When Bill and The Nardole get to where the Doctor is, he doesn’t seem too pleased to see them. In fact he has learned to love Big Brother…ahem…the Monks. Yes, the Doctor is on the side of the Monks. Ooh, big twist!

“What the glob, Doc? Why are you helping the Monks?”
“Because they will look after ye better than I could. They are so awfully braw. And ye whiny humans are acting like sassenachs with haggis doon their troosers. Why should I help ye pudden-heids anymoo?”

Or something to that effect. As always I paraphrase.

Just had a thought. What if Bill is the Doctor’s granddaughter or great-granddaughter? Or maybe she is the Doctor with a dose of amnesia? Probably she isn’t any of these things but I just wanted to state my theories so that, if right, I can brag.

Bill is upset. She thought she was rescuing the Doctor but he has Stockholm Syndrome. She isn’t happy that the Doctor is now spouting fake news. She gets all Trump on his Time Lord butt and berates him. So he calls for some gun-toting meatheads. They all come in, aiming guns at Nardole and Bill.

“Dinnae fash, Bill lass. Ye are sheeple and t’Monks ar’ ye Shepherds. So what if they kill ye. Sheep need tae be culled. So put up wi’ it or ye’ll be eaten wi’ mint sauce!”

Bill, not liking the thought of being covered in mint sauce, whips a pistol from the holster of one of the goons and shoots the Doctor. Bang Bang!

The Doctor staggers. His hand starts to glow. Could this be it? Is he respawning? Er, no. It is just a trick. He laughs, along with the goons, at Bill. He wasn’t really regenerating, he had just eaten his Ready-Brek.

“April Fools!”
“Doc, it is november.”
“Oh crivens, that is unlucky for me.”

The Doctor explains how all this, the searching and finding and apparent traitorness, was part of a plan to make sure that Bill was not having her strings pulled by the Monks. She punches them all.

“But I shot you!”
“Ach, yeah, but only silver bullets can kill a Time Laird. Or am I thinkin’ o’ werewolfies?”

The Doctor had to make sure that Bill was safe. He had spent the last few months deprogramming the commandos of all their Monk thoughts.

To cut a short story shorter, our heroes stroll down to St Luke’s University for People Who Failed To Get Into Oxford but the place is surrounded by a Monk. A very big Monk. There is also a statue of a Monk holding a scroll and a bottle of cheap cider, how appropriate.

Our heroes, however, are not going to the TARDIS. They are going to the Vault instead. Which they enter. To talk to Missy.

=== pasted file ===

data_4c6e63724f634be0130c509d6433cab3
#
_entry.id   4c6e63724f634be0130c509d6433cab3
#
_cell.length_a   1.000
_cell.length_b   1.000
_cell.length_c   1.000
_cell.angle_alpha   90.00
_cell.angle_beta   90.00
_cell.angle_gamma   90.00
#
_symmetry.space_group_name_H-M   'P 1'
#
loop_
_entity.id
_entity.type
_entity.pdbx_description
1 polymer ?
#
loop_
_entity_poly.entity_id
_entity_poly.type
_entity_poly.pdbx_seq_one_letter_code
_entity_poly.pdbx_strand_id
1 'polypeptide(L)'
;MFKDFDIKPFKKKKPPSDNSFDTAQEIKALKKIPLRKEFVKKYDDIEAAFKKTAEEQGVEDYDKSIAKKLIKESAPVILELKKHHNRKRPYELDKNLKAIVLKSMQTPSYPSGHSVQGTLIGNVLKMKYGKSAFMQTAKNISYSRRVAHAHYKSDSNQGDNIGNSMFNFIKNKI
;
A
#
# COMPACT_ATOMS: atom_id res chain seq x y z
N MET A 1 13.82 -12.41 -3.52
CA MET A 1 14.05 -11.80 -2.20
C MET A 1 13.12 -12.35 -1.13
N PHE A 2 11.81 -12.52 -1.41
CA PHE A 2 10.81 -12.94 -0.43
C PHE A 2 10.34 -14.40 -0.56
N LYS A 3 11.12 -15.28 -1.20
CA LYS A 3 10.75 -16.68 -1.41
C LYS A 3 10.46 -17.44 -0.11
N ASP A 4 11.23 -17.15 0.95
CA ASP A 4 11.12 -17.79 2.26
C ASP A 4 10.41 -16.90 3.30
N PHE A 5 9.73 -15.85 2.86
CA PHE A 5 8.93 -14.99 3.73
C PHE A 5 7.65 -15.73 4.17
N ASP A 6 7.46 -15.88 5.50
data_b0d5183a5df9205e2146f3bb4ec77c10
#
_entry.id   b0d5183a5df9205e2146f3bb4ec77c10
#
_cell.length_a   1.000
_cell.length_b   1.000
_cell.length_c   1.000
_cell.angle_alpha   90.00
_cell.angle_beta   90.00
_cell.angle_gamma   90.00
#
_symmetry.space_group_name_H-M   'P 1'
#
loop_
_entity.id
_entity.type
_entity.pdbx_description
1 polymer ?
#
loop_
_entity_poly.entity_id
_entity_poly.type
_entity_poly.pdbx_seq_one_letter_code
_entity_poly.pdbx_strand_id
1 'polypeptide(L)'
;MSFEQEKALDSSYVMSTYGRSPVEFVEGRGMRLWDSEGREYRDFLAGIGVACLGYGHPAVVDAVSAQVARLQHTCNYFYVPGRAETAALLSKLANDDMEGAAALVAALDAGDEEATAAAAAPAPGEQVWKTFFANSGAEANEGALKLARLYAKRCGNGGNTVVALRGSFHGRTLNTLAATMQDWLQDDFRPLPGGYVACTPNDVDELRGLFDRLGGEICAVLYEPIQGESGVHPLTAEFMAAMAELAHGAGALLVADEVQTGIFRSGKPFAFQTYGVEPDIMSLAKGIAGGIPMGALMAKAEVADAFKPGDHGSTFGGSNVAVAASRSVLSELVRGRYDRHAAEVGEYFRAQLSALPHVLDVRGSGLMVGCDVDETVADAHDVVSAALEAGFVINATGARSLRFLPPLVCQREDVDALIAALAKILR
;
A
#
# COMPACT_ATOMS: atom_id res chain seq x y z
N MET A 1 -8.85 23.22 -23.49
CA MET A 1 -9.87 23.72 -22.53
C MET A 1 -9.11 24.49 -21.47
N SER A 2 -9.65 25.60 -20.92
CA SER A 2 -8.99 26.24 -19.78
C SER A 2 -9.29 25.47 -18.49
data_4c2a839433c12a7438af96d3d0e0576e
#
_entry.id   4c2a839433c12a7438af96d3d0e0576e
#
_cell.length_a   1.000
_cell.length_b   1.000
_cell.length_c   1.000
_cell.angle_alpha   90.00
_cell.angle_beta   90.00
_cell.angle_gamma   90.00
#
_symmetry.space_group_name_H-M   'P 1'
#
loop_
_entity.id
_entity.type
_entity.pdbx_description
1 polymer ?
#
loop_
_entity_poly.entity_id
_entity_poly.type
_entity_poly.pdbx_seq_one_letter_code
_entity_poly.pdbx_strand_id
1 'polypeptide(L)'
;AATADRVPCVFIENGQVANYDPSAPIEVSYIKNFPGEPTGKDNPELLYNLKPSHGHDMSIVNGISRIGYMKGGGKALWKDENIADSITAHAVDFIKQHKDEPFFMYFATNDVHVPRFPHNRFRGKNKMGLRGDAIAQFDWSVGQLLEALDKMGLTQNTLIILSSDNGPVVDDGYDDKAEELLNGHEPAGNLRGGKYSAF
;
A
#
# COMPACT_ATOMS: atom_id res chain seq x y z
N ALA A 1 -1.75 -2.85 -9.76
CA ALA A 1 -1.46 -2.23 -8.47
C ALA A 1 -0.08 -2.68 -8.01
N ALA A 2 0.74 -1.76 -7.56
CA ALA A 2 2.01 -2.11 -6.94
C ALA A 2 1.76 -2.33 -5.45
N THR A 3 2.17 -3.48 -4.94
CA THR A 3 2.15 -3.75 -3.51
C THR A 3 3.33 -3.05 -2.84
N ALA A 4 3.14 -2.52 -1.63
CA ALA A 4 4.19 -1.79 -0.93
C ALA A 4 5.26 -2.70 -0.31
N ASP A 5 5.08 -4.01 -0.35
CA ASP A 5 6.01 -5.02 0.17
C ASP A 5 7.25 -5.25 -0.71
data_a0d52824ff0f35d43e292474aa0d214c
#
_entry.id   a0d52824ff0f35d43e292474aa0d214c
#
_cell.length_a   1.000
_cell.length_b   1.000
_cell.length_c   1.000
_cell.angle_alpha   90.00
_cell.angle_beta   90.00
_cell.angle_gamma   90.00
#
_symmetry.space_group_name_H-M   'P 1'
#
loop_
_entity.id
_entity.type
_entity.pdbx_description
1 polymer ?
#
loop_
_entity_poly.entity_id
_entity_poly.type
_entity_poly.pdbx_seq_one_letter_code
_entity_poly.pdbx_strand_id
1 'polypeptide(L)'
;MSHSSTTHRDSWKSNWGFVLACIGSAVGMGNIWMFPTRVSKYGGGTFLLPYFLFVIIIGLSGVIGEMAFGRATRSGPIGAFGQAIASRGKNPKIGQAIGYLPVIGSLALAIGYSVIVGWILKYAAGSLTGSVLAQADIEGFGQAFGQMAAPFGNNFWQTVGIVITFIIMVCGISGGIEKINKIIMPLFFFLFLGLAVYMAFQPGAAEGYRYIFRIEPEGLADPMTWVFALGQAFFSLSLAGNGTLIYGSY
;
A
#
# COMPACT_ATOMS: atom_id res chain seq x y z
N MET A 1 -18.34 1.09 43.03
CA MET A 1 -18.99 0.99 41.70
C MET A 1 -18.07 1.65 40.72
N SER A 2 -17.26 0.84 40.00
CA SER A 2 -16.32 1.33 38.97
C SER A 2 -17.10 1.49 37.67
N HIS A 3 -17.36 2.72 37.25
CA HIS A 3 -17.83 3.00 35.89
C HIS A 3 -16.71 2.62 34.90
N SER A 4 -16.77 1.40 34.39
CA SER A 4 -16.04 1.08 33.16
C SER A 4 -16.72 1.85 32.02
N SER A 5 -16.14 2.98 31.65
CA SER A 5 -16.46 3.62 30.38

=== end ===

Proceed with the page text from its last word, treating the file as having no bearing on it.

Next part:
The TARDIS is not seen in this story. Thus making it one of nine that similarly didn’t feature the TARDIS. I’d faced with a firing squad by Whovian Greybeards if I didn’t mention them, so here goes…

Mission to the Unknown
Doctor Who and the Silurians
The Mind of Evil
The Dæmons
The Sea Devils
The Sontaran Experiment
Genesis of the Daleks
Midnight

…and The Pie of the Bland where Missy, our favourite villainous Time Lord/Lady, has a nice pad. A bit sparse, Laurence Llewellyn Bowen would have words to say about how boring it all is. Please note that four of the nine non-TARDIS episodes have the Master in them. This probably doesn’t mean a thing.

For Americans and other brain spawns, Laurence Llewellyn Bowen is an English interior designer who looks like the Eighth Doctor crossed with Lord Byron crossed with a 17th century fop crossed with a roll of flowery wallpaper. And while I am at it, Ready-Brek is a porridge-type breakfast thing whose commercials had people eating the paste and starting to glow.

Missy is put out by the six months since she last had a visitor. So out that she won’t stop singing “Shake’n’vac, it puts the freshness back…” until the Doctor apologises.

incidentally, is the Vault dimensionally transcendental?

The Doctor and Bill, but not Nardole, have a chit chat with Missy. She is irked because she is bored silly. Sillier. To ease this boredom she asks the Doctor for “a particle accelerator, a 3D printer and a [expletive deleted] pony” with which she intends to make herself a sandwich. Also, “why havnae ye got me the [expletives deleted] One Ring? ‘Tis the one I need to rule them all! I wan’ me [expletive deleted] precious!”

The subject changes to the of the Monks. Missy casually mentions how she has met them before. She gives the skinny, as Bill might say (see how down with the kids I am?) and confirms the Doctor’s theory about how they go about taking over planets.

The Monks arrive on a planet. They scan it and make holographic copies of it which they run on their Commodore 64s. When they have got the simulations to load (this involves turning the computers on, popping down the shop for some coffee, coming back, eating dinner, and then returning to their bedrooms to see if the program has loaded) eliminated any possible defeats, they land their space pyramids and start asking for consent to help the population from being destroyed by floods, bacterium, plagues of frogs, rivers of blood, locusts, rivers of chocolate (RIP Augustus Gloop) and giant kittens like in that Kitten Kong episode of The Goodies.